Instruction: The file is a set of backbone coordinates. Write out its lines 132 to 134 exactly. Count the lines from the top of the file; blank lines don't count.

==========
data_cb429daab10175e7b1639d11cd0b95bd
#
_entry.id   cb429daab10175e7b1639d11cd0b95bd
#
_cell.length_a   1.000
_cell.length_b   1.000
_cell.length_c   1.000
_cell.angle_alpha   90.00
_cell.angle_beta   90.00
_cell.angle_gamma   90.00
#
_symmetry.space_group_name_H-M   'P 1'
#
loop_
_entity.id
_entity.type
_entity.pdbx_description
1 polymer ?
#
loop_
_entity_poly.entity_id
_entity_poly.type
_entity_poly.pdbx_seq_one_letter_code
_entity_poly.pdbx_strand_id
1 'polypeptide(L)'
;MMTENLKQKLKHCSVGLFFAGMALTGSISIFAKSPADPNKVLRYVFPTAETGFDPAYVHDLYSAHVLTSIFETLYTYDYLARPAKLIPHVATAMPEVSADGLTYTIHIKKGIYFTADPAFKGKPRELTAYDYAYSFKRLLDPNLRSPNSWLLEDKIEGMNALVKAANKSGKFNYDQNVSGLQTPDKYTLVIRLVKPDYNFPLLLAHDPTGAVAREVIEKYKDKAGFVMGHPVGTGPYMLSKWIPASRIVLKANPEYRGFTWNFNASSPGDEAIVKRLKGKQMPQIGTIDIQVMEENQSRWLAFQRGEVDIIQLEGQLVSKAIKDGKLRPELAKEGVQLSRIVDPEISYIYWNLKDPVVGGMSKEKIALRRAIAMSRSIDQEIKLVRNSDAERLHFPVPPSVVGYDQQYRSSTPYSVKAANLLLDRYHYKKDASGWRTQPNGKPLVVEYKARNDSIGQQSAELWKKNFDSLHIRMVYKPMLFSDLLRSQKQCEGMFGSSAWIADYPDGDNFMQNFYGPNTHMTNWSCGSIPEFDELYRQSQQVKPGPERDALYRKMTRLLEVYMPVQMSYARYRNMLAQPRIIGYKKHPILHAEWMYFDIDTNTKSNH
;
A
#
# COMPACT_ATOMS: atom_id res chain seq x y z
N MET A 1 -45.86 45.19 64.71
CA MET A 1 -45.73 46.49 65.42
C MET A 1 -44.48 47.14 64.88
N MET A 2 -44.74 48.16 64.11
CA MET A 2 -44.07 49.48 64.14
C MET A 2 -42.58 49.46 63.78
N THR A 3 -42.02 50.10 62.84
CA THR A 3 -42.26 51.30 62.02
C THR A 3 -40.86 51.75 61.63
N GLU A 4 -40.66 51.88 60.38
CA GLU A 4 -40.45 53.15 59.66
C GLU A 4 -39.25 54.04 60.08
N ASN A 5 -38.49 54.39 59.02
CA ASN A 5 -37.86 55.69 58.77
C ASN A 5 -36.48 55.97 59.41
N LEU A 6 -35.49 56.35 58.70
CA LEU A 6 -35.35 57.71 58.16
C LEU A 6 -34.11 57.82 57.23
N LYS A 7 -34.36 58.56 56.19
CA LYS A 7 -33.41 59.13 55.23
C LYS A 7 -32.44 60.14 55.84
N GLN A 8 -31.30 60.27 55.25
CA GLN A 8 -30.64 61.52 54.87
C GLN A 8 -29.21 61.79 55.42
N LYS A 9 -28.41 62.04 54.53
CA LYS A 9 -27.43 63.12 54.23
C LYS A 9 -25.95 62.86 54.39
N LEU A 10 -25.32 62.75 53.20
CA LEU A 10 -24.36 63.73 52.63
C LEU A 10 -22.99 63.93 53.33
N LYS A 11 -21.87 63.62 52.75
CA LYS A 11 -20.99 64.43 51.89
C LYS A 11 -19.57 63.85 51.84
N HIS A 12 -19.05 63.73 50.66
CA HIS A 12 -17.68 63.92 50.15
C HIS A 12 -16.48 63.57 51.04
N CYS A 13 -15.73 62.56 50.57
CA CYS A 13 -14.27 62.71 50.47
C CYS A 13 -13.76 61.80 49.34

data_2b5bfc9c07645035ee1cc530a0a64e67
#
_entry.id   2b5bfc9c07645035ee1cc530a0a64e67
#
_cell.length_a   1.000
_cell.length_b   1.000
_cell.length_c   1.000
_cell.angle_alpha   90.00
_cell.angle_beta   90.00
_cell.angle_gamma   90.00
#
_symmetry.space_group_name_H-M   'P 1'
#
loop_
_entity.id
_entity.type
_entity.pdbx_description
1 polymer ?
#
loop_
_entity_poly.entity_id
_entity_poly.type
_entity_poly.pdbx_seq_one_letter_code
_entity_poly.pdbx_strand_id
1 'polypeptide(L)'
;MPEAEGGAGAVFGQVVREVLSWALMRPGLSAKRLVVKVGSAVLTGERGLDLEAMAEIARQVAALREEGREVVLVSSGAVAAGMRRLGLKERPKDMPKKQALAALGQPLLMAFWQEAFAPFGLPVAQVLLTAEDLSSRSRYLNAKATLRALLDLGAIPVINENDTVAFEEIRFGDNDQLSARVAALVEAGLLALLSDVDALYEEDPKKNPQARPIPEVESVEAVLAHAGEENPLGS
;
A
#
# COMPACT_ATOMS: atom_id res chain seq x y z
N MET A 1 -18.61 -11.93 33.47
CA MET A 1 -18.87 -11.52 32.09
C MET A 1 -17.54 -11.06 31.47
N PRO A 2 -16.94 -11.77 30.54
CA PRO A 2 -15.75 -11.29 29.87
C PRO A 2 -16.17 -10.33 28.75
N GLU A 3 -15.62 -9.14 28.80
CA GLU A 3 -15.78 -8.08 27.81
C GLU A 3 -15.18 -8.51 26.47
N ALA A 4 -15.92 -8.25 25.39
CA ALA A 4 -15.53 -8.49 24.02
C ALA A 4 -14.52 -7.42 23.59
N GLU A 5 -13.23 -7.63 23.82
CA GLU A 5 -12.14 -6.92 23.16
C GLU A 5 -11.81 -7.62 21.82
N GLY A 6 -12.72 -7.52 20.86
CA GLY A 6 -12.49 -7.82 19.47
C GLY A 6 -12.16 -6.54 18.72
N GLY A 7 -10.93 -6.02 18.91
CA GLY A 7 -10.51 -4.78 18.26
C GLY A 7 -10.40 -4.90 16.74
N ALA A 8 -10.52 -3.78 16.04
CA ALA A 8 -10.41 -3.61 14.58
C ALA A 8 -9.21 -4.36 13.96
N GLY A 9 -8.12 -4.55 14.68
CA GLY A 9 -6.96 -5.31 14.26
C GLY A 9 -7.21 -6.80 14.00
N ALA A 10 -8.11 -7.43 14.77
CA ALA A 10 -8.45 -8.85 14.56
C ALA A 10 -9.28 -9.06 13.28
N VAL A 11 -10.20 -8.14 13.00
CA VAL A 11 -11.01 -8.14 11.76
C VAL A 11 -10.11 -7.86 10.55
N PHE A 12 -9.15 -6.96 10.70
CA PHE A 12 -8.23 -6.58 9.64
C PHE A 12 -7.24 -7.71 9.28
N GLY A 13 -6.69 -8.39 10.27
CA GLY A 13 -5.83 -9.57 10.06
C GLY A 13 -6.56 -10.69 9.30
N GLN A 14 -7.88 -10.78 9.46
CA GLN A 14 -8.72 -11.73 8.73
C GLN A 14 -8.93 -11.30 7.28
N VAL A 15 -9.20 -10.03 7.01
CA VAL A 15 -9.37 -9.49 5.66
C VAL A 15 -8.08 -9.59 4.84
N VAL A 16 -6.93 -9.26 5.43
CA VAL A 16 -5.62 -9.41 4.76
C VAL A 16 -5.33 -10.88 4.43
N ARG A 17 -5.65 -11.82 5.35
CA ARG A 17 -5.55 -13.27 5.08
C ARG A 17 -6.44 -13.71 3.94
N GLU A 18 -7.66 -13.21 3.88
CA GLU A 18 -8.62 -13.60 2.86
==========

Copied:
C VAL A 11 -10.11 -7.86 10.55
N PHE A 12 -9.15 -6.96 10.70
CA PHE A 12 -8.23 -6.58 9.64